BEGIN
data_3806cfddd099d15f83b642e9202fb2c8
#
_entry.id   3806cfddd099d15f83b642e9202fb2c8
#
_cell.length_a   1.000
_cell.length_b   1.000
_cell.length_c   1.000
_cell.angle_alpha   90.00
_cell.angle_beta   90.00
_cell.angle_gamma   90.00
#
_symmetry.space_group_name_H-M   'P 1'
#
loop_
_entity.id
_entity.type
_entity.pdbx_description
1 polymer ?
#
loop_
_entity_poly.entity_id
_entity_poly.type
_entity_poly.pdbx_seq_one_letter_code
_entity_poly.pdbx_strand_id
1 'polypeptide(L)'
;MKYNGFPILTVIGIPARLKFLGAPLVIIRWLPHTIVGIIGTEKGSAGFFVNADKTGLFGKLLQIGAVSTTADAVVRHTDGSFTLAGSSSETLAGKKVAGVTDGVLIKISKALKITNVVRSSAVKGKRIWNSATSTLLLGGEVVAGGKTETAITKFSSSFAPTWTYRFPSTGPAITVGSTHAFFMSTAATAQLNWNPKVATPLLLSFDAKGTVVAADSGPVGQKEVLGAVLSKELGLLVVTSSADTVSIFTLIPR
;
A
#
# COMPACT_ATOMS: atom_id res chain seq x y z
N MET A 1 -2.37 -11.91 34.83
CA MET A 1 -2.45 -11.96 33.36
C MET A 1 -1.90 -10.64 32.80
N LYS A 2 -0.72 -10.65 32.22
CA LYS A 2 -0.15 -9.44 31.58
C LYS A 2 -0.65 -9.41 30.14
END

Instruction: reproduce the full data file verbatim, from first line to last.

data_3806cfddd099d15f83b642e9202fb2c8
#
_entry.id   3806cfddd099d15f83b642e9202fb2c8
#
_cell.length_a   1.000
_cell.length_b   1.000
_cell.length_c   1.000
_cell.angle_alpha   90.00
_cell.angle_beta   90.00
_cell.angle_gamma   90.00
#
_symmetry.space_group_name_H-M   'P 1'
#
loop_
_entity.id
_entity.type
_entity.pdbx_description
1 polymer ?
#
loop_
_entity_poly.entity_id
_entity_poly.type
_entity_poly.pdbx_seq_one_letter_code
_entity_poly.pdbx_strand_id
1 'polypeptide(L)'
;MKYNGFPILTVIGIPARLKFLGAPLVIIRWLPHTIVGIIGTEKGSAGFFVNADKTGLFGKLLQIGAVSTTADAVVRHTDGSFTLAGSSSETLAGKKVAGVTDGVLIKISKALKITNVVRSSAVKGKRIWNSATSTLLLGGEVVAGGKTETAITKFSSSFAPTWTYRFPSTGPAITVGSTHAFFMSTAATAQLNWNPKVATPLLLSFDAKGTVVAADSGPVGQKEVLGAVLSKELGLLVVTSSADTVSIFTLIPR
;
A
#
# COMPACT_ATOMS: atom_id res chain seq x y z
N MET A 1 -2.37 -11.91 34.83
CA MET A 1 -2.45 -11.96 33.36
C MET A 1 -1.90 -10.64 32.80
N LYS A 2 -0.72 -10.65 32.22
CA LYS A 2 -0.15 -9.44 31.58
C LYS A 2 -0.65 -9.41 30.14